I think that is why many folks start adding on tags or summarization metadata to these lists. The most common are the priority tags – “really important” vs. “okay to do later” markers. Then there is the constant tension between fixing things and adding new things that tends to encourage some teams to utilize two different, but confusingly similar markers like “severity” vs “priority”. In the end, neither does a particularly good job of explaining the real complexities of the collection of issues. At this point, I would personally rather just make the whole damn thing a stack rank, factoring in all the relevant pieces, rather than trying to view along two, three, or more axis of someone else’s bucketing. In practice, it usually ends up getting bucketed – and who (individual or group) does the bucketing can be very apparent when you look though the data.

This is all fine while you’ve got “small amounts” of data. Small amounts in my case being up to about 250 reports. The exact number will be subjective to whomever is trying to use it. So far, I have been writing about being overwhelmed by the volume of this information. Growth over time caused most of that volume – there is always more work than you will ever be able to do. If you accelerate that flow by collecting all the crashes from remote programs – on desktops, or in browsers, or on mobile devices – the volume will accelerate tremendously. Even with a smaller “human” flow, there is a point where just getting narrative and data summarized falls apart and you need something other than a human being reading and collating to summarize it all.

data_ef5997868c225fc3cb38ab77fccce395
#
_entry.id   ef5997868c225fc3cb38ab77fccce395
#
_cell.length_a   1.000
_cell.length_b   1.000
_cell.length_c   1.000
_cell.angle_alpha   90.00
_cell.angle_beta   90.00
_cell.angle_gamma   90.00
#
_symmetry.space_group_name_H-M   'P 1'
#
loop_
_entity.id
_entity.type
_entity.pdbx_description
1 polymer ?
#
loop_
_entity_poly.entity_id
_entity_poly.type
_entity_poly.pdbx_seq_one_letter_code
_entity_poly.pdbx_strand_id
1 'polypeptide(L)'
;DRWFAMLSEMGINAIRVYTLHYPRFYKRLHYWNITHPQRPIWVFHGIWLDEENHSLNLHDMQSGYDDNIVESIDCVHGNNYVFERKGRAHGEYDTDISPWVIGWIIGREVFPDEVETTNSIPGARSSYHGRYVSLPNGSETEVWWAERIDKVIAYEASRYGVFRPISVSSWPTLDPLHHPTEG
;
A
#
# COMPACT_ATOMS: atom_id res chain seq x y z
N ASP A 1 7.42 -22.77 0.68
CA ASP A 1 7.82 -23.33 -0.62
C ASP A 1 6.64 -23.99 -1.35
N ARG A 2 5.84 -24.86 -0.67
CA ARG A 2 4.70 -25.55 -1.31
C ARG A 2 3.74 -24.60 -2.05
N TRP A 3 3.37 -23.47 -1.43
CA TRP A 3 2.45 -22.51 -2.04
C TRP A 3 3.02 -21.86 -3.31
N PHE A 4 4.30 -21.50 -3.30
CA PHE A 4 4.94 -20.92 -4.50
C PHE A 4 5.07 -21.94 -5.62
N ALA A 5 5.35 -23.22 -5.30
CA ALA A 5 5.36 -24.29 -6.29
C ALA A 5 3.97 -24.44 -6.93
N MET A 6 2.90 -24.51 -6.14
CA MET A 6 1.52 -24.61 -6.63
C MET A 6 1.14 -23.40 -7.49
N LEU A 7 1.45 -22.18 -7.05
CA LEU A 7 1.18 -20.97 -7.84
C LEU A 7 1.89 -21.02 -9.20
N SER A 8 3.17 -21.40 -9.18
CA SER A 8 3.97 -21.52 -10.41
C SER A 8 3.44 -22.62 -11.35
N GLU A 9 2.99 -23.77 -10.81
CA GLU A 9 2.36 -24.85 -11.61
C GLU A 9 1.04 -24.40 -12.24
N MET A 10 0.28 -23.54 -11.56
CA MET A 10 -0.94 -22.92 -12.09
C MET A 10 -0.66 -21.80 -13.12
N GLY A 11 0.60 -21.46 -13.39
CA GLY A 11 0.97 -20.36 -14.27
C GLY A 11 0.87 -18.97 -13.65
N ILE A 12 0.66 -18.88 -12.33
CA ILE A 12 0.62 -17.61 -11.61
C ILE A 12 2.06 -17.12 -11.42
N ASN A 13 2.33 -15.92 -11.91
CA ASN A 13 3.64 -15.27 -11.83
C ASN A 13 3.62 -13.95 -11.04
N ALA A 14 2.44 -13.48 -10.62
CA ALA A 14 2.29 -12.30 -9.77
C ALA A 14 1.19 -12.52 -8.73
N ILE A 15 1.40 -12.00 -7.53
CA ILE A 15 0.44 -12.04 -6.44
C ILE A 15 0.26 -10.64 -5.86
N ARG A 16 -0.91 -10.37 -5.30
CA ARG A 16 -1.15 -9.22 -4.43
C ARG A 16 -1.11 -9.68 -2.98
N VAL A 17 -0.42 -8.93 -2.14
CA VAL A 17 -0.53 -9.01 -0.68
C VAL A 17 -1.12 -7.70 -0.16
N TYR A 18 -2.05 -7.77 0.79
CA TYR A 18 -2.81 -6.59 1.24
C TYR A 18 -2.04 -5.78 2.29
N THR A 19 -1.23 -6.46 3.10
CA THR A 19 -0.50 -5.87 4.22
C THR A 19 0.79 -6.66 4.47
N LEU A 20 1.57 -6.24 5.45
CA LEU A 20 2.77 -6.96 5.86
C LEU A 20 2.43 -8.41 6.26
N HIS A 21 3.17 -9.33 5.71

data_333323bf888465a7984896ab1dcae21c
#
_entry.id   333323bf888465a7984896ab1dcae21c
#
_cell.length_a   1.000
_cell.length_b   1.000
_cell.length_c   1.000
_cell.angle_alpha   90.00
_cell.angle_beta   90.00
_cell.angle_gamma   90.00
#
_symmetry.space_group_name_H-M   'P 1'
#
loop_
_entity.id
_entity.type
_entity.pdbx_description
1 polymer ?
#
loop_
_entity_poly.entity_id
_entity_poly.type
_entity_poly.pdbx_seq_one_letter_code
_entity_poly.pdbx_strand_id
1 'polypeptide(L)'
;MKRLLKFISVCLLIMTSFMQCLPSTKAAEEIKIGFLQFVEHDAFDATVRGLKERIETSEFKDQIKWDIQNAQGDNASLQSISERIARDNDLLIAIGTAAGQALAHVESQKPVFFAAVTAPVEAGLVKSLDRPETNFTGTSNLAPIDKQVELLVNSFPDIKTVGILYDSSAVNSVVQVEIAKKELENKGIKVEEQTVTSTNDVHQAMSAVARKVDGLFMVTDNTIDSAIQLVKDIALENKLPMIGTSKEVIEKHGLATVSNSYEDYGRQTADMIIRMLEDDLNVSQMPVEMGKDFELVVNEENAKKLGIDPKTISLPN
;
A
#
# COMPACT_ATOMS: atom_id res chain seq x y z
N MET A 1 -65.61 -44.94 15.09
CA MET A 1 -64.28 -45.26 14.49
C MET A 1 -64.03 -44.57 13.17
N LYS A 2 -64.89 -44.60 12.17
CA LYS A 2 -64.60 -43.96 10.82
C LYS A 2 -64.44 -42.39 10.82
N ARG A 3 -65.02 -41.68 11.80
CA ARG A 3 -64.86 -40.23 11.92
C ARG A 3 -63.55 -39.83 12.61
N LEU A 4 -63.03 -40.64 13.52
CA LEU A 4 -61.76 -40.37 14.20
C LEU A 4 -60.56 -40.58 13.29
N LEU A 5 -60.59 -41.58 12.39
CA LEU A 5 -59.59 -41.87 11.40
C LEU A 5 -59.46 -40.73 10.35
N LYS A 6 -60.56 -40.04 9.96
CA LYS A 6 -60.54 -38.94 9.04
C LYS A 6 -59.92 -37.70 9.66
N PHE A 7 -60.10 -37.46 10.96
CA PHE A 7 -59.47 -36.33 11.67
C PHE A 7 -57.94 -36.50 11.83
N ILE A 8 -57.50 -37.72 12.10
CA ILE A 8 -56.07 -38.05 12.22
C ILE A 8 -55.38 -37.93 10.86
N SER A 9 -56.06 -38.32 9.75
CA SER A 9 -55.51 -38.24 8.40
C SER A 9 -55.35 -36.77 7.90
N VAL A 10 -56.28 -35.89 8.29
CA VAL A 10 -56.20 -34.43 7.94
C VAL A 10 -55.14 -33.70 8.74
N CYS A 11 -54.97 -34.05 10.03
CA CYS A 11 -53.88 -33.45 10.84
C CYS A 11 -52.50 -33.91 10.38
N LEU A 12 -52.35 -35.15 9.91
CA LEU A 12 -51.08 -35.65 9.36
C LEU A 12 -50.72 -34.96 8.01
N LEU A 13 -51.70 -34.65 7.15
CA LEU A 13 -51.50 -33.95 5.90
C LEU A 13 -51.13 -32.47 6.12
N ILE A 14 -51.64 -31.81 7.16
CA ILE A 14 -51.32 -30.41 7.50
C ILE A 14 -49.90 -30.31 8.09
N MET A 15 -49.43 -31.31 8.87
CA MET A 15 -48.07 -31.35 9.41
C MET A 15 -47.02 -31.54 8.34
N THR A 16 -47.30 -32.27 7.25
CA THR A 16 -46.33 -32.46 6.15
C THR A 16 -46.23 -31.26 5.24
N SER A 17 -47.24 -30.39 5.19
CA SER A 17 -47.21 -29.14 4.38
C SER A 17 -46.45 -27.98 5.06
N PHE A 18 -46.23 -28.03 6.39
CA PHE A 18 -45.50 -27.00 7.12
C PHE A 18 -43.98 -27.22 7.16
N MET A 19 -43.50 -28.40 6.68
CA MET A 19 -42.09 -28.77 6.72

A few years ago Mozilla started some really amazing work of dealing with the aggregate data collection or crashes and getting it summarized. They were tracking inputs on a scale that nobody can handle individually. They built software specifically to collect tracebacks and error messages that they automatically aggregate and summarize. They also set up some thoughtful process around how to handle the information. Variations on that theme have been productized and made into software solutions such as crashalytics (now part of Fabric), Rollbar, or Sentry.

Like its cousin performance metrics that are commonly collected on hosted services (with something like Grafana or Graphite), this is informational gold. This is the detail that you want to be able to react to.